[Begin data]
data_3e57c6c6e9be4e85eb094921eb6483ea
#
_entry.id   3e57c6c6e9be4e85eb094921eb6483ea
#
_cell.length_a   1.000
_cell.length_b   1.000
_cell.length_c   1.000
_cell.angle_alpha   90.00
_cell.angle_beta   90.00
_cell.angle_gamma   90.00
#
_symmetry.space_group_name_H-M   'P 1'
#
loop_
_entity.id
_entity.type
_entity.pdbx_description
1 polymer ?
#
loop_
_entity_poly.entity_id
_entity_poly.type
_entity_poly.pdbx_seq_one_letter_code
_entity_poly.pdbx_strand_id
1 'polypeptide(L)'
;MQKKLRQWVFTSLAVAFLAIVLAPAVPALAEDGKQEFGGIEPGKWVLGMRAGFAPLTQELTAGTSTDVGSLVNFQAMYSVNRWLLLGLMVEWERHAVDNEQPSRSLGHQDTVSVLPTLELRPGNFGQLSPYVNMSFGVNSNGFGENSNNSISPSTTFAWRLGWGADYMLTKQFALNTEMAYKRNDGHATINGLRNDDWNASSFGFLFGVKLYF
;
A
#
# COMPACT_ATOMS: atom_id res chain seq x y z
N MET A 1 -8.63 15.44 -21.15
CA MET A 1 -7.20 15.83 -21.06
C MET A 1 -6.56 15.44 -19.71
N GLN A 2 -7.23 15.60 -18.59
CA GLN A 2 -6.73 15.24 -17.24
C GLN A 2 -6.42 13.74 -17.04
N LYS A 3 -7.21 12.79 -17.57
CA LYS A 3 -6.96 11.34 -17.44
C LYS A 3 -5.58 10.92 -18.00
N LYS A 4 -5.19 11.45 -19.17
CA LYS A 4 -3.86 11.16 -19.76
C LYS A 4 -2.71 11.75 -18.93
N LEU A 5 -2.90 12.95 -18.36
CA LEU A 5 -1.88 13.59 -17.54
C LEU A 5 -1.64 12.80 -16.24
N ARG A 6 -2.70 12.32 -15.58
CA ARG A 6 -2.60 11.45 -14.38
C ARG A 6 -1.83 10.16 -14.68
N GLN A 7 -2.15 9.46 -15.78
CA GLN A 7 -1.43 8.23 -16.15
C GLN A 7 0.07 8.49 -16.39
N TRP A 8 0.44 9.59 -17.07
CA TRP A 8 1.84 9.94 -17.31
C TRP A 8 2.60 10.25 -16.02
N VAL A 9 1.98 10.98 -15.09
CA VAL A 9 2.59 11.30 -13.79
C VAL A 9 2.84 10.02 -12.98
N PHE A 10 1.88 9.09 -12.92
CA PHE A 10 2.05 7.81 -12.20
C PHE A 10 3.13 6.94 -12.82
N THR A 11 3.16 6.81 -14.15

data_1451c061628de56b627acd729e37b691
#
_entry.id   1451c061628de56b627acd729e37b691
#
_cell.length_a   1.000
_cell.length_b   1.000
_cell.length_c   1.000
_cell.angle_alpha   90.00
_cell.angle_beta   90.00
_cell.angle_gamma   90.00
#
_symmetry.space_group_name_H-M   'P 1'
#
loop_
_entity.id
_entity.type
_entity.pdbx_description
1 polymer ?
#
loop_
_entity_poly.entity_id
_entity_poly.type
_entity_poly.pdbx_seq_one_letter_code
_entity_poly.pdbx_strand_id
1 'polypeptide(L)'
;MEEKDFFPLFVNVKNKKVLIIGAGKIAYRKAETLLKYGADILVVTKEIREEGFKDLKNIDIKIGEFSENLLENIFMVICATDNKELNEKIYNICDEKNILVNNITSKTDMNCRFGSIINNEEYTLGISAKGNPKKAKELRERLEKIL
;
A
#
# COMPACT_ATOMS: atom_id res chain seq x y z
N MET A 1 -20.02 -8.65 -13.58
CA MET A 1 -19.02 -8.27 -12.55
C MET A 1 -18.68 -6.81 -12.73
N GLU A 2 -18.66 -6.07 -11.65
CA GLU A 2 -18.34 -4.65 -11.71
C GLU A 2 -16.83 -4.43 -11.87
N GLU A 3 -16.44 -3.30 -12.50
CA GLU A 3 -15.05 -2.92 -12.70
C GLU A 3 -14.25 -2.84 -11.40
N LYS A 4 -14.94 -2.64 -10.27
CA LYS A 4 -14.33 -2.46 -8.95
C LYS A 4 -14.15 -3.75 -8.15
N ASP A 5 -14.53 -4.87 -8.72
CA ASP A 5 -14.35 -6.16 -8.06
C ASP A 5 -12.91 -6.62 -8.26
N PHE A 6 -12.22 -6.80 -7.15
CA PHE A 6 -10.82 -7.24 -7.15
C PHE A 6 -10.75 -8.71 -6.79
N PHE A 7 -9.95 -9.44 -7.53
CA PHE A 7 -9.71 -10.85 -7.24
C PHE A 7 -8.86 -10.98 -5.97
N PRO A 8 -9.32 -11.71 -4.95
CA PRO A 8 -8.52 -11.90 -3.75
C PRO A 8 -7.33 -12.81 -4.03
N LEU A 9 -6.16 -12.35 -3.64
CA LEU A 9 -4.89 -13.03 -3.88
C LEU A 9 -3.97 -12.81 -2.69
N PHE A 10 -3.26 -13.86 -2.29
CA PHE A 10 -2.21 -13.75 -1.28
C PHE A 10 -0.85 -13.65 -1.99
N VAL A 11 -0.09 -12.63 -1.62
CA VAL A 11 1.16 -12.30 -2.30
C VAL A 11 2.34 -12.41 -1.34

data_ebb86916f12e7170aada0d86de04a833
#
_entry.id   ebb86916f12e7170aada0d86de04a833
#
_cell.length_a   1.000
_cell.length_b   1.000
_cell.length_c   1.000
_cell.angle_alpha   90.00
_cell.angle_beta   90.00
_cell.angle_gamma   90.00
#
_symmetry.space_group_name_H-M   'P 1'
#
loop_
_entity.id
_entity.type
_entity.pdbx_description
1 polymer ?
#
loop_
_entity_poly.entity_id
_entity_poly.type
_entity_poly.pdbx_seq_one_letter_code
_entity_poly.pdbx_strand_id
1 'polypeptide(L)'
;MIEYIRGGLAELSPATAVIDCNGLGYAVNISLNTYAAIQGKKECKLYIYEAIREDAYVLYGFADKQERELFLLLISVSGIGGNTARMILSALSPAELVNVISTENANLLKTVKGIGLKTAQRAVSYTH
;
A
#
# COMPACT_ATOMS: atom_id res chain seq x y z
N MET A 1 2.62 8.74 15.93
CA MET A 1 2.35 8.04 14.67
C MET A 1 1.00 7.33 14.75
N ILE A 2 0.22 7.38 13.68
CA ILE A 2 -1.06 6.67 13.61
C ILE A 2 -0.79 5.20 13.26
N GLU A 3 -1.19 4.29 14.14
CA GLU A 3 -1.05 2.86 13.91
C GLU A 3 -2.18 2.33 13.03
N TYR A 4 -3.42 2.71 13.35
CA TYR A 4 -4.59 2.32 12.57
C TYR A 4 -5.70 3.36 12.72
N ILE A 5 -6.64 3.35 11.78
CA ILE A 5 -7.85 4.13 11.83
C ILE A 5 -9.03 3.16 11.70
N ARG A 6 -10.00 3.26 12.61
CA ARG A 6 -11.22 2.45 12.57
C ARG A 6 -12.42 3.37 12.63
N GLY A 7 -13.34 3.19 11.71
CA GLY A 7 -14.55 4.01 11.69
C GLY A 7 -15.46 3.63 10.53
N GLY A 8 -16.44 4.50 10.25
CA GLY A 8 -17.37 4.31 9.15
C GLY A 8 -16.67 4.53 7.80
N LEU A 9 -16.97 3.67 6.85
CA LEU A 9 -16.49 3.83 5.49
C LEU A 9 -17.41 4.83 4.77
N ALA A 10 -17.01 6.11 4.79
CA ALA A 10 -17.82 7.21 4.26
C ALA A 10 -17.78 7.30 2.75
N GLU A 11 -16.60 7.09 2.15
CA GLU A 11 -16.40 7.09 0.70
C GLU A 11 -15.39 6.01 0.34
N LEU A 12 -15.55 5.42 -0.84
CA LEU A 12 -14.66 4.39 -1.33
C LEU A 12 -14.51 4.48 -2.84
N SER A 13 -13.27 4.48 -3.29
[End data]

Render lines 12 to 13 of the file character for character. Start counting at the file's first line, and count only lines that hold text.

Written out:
_symmetry.space_group_name_H-M   'P 1'
#